Click on images to enlarge
habit in flower (Photo: Trevor James)
habit prior to flowering, with a rosette of large lower leaves (Photo: Trevor James)
close-up of leaf with finely toothed margins (Photo: Sheldon Navie)
close-up of stem and smaller upper leaves (Photo: Sheldon Navie)
elongated clusters of white flowers (Photo: Trevor James)
pink flowers (Photo: Sheldon Navie)
purple flowers (Photo: Trevor James)
flower buds (Photo: Sheldon Navie)
close-up of tubular flower (Photo: Sheldon Navie)
immature fruit (Photo: Trevor James)
close-up of seeds (Photo: Steve Hurst at USDA PLANTS Database)
young plant (Photo: Sheldon Navie)
Digitalis purpurea L.
annual foxglove, common foxglove, digitalis, fairy glove, finger flower, foxglove, purple foxglove
Native to northern Africa (i.e. Morocco) and Europe (i.e. Denmark, Finland, Ireland, Norway, Sweden, UK, Belgium, Czechoslovakia, Germany, Italy, France, Portugal and Spain).
Naturalised in some parts of south-eastern Australia (i.e. eastern New South Wales, southern and eastern Victoria and throughout most of Tasmania).
Also naturalised overseas in New Zealand, Turkey, South America (i.e. Brazil and Chile), Canada and the northern parts of USA (including Alaska).
Foxglove (Digitalis purpurea ) is regarded as an environmental weed in Victoria and Tasmania. This garden escape has invaded moist and wet sclerophyll forest, riparian areas and rainforests in both of these states.
In Tasmania, foxglove (Digitalis purpurea) is actively managed by community groups, while in Victoria it is commonly found in conservation areas (e.g. Morwell National Park, Kinglake National Park and Carlisle State Park). Infestations also exist in the alpine regions of Victoria (e.g. at Falls Creek).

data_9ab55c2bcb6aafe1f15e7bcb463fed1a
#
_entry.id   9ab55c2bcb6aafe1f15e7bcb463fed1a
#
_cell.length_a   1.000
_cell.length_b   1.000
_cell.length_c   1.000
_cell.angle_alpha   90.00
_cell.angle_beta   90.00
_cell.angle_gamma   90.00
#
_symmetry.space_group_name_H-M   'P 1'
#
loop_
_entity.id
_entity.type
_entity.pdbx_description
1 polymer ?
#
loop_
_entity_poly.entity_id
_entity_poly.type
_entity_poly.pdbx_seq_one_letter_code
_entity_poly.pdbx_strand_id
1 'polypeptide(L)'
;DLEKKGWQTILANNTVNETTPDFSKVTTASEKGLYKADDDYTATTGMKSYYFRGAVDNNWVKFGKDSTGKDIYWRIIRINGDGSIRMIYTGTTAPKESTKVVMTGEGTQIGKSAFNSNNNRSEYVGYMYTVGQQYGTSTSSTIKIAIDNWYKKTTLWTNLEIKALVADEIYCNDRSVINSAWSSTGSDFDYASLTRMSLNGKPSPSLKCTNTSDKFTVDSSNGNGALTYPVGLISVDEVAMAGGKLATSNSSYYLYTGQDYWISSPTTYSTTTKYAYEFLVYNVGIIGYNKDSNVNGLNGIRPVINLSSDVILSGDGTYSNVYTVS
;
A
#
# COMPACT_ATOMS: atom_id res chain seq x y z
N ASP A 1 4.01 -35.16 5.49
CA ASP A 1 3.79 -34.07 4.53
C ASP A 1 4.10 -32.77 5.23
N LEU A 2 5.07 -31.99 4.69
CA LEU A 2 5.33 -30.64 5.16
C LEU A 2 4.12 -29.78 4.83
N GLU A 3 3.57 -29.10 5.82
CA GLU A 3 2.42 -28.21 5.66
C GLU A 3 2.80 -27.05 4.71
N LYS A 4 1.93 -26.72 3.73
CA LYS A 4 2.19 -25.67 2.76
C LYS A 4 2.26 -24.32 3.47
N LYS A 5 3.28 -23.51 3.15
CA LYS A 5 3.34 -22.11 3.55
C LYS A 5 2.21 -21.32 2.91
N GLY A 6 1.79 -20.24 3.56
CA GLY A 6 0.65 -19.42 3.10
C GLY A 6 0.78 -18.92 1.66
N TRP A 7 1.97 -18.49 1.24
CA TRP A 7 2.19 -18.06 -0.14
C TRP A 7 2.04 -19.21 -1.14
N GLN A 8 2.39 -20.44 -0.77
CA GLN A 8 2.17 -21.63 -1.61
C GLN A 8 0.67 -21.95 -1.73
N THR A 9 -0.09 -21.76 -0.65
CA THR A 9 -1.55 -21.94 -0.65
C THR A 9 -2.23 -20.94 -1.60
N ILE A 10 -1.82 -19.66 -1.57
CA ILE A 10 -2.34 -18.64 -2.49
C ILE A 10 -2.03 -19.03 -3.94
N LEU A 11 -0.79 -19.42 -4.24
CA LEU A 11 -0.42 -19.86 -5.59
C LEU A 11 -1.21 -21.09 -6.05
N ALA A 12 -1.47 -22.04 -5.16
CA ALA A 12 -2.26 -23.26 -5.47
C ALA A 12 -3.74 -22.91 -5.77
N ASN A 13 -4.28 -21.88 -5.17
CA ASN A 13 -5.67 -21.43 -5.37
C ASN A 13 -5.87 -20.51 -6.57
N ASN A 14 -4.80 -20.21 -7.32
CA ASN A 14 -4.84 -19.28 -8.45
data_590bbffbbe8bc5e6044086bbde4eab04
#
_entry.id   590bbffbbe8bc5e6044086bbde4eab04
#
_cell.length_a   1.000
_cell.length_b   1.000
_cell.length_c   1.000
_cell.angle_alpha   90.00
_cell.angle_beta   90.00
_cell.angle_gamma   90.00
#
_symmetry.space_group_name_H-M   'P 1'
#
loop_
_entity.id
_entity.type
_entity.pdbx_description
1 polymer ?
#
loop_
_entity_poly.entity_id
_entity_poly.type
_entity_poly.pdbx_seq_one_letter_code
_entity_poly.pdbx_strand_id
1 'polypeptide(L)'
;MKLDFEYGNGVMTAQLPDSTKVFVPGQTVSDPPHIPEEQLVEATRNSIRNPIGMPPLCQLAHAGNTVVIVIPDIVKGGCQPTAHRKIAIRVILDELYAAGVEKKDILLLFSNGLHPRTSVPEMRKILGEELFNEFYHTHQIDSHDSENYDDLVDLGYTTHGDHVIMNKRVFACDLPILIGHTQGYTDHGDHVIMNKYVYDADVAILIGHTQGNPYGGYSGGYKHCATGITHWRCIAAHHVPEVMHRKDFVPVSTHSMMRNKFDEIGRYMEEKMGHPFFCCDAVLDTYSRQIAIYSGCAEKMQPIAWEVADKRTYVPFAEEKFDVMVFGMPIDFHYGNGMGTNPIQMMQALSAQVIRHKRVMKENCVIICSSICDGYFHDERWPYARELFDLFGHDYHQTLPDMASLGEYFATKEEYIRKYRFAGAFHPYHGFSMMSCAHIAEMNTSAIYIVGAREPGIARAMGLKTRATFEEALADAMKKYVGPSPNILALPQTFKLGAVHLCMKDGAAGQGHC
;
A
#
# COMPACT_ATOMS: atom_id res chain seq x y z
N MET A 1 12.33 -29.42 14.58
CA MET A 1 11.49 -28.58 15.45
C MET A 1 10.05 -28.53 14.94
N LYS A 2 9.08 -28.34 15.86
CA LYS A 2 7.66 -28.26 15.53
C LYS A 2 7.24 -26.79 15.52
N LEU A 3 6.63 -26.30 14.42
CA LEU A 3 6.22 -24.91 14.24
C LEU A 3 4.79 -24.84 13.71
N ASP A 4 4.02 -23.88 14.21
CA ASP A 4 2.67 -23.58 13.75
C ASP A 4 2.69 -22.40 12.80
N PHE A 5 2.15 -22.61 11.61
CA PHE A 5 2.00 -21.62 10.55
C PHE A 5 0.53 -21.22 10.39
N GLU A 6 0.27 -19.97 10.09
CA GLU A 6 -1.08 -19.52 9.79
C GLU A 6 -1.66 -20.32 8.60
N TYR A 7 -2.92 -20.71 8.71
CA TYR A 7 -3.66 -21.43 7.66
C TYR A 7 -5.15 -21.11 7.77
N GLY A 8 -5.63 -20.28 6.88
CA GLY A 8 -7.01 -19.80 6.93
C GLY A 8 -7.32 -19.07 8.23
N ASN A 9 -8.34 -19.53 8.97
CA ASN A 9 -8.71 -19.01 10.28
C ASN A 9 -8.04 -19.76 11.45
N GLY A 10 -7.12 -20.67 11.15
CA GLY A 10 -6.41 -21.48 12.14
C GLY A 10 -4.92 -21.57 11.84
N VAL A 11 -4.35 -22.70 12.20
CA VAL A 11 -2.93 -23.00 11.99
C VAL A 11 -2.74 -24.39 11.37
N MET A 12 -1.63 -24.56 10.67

Fact sheets are available from Department of Employment, Economic Development and Innovation (DEEDI) service centres and our Customer Service Centre (telephone 13 25 23). Check our website at www.biosecurity.qld.gov.au to ensure you have the latest version of this fact sheet. The control methods referred to in this fact sheet should be used in accordance with the restrictions (federal and state legislation, and local government laws) directly or indirectly related to each control method. These restrictions may prevent the use of one or more of the methods referred to, depending on individual circumstances. While every care is taken to ensure the accuracy of this information, DEEDI does not invite reliance upon it, nor accept responsibility for any loss or damage caused by actions based on it.
Copyright © 2016. All rights reserved. Identic Pty Ltd. Special edition of Environmental Weeds of Australia for Biosecurity Queensland.
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